October 24th, 1973: John Lennon sues the FBI
During the 70’s ex-Beatle John Lennon caused a stir thanks to his heavy protest of the much-maligned Vietnam War, and following his and Yoko Ono’s infamous “bed-in for peace” following their wedding, the US government began considering Lennon a threat.
They launched a surveillance program on him, which included everything from recording his movement to wiretapping his phone, until finally attempting to deport him following his anti-Nixon stance in the run-up to the ’72 election.
After learning of their actions Lennon sued the FBI for illegal wiretapping, who quickly denied his allegations, claiming that there were no logs of the wiretapping in their Lennon surveillance record. Following the case Lennon would lessen his involvement with the rallies against Nixon, and was subsequently allowed to stay in the US.
October 25, 1881: Picasso is born
Now he is widely recognised as one of, if not the most famous artists in history. However, at 19-years-old Picasso had produced hundreds of paintings and still remained unknown.
Born to a professor of drawing, Picasso’s father pushed him into a career in the arts, but later vowed to give up painting after witnessing a 13-year-old Pablo drawing over one his unfinished sketches.
Picasso, along with fellow “Cubist” artist George Braque, would see his artwork lead to the creation of the term “modern art”, wherein paintings were no longer required to realistically represent their real-life counterparts in order to have artistic value. In other words, they spawned the creation of every single piece of artwork that makes simpletons claim they “could’ve painted that”.
October 28th, 1886: Statue of Liberty is dedicated
Sent from the people of France to America in order to commemorate the two countries alliance in the American Revolution, on this day in 1886 the Statue of Liberty was dedicated in New York Harbor by then-President Grover Cleveland.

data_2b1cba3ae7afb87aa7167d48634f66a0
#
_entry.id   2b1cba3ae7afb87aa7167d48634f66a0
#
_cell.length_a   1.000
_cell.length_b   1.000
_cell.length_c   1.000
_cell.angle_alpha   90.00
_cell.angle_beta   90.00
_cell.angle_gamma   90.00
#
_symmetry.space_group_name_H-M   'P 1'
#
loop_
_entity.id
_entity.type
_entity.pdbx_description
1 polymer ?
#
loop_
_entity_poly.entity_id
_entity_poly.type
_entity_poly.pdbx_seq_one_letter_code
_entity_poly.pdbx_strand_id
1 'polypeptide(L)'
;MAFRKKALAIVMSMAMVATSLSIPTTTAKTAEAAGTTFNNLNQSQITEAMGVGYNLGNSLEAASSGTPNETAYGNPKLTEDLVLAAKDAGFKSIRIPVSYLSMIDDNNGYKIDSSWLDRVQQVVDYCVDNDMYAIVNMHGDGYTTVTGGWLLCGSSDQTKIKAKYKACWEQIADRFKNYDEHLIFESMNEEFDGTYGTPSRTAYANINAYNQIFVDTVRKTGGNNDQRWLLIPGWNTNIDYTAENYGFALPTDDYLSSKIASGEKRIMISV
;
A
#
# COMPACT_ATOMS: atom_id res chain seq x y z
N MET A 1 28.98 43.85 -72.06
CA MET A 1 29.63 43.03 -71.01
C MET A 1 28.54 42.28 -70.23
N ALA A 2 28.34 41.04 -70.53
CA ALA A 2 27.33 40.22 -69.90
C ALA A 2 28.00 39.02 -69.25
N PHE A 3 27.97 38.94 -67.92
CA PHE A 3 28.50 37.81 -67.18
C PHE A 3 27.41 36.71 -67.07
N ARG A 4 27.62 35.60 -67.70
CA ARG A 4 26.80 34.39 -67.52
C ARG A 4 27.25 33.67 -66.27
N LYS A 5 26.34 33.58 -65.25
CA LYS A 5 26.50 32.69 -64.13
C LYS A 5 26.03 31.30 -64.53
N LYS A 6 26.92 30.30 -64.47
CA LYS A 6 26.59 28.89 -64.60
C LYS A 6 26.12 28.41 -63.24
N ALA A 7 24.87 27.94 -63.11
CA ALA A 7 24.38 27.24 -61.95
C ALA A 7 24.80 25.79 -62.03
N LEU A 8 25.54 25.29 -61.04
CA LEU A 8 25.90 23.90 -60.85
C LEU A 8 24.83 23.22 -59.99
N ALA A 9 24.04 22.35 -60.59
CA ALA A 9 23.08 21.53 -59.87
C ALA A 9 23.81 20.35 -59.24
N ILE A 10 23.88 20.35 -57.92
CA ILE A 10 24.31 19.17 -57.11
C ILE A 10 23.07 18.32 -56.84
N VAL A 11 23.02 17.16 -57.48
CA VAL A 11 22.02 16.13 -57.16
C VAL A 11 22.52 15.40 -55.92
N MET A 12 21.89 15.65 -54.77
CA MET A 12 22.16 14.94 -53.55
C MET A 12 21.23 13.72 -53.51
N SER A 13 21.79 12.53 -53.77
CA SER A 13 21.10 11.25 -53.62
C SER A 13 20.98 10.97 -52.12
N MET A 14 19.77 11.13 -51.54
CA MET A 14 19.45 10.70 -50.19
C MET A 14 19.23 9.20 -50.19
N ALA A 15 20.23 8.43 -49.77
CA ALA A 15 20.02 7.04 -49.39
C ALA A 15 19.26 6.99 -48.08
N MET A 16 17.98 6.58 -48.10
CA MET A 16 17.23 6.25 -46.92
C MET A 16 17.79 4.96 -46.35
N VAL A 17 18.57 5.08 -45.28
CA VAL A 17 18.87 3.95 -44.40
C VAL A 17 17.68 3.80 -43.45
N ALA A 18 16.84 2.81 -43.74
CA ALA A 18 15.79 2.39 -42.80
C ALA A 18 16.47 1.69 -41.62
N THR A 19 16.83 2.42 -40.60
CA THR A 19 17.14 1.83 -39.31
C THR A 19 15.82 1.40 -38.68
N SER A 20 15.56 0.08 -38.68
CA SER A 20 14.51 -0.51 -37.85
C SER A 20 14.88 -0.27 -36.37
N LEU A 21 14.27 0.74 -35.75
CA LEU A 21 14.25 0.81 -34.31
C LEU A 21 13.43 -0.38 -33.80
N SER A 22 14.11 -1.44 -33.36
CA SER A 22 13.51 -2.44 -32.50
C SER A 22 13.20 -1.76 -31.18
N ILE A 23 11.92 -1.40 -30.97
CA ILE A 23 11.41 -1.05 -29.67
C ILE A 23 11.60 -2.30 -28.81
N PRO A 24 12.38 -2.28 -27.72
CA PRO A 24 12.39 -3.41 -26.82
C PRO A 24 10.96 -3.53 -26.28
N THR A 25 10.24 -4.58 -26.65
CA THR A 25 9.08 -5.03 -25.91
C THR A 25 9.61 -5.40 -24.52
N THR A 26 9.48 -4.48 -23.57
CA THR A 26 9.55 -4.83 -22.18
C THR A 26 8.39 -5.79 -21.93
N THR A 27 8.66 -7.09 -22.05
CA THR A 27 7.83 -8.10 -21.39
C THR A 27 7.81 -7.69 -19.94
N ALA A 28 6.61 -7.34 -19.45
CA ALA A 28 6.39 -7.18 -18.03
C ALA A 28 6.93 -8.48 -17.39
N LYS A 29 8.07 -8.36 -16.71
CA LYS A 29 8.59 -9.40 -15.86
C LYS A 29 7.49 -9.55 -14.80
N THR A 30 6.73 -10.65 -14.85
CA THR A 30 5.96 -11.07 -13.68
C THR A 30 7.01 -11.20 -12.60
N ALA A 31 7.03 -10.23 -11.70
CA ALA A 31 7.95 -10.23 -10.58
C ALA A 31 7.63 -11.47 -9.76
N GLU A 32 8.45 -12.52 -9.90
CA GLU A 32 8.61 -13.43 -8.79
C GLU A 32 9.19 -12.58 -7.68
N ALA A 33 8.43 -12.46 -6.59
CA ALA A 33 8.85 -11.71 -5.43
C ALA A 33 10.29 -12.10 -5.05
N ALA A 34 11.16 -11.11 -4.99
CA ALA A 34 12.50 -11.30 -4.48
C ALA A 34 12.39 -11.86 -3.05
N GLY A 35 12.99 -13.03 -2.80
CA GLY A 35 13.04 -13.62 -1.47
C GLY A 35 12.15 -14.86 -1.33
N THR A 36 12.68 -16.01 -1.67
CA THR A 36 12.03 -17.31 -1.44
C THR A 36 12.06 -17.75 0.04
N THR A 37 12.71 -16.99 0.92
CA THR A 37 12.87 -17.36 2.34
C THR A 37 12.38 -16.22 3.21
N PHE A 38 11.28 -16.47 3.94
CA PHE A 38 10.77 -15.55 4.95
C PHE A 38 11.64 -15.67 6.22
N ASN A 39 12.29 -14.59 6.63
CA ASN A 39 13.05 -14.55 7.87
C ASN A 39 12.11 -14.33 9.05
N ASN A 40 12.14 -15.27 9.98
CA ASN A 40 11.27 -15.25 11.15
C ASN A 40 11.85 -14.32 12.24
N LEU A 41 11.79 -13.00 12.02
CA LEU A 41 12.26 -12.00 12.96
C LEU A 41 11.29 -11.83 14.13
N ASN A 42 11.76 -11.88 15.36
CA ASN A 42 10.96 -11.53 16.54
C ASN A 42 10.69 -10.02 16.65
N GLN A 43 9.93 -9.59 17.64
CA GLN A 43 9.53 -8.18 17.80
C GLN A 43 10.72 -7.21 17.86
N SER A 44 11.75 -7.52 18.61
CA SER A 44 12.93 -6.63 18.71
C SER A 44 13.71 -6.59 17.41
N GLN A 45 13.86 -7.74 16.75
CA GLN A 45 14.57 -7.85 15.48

Originally titled “Liberty Enlightening the World”, the 151-foot Statue of Liberty had a tumultuous creation, with France’s troubled political situation meaning that work on the statue didn’t begin until the early 1870’s.
The statue’s right arm and head were both separately put on display, the arm in Philadelphia and the head in Paris, until it was finally completed in 1884. It was then disassembled in preparation for its ocean journey from France to Liberty Island (then called Bedloe’s Island).
The statue oversaw 12million immigrants making their way into the “land of opportunity” over the course of the next 32 years, with its pedestal emblazoned with the following sonnet by American poet Emma Lazarus:
"Give me your tired, your poor, / Your huddled masses yearning to breathe free, / The wretched refuse of your teeming shore. / Send these, the homeless, tempest-tost to me. / I lift my lamp beside the golden door."
October 29th, 2003: Call of Duty is released
It’s weird to think of it now, but just 8 years ago the Call of Duty franchise was first spreading its wings in the shadow of the Medal of Honor series.
Receiving very positive reviews and earning a few Game of the Year accolades, the original Call of Duty aped its more famous sibling by pilfering World War 2 for material. This would continue until the infamous Call of Duty 4: Modern Warfare which, depending on your stance on the Activision behemoth, was either a blessing to the gaming industry or a curse.
October 30, 1945: Henry “The Fonz” Winkler
Is there anyone more awesome than the Fonz? Now, I could either use these column inches to detail Howard Winkler’s filmography, or I could just shut up and let you witness the overwhelming, inexplicable coolness of Happy Days’ greatest export.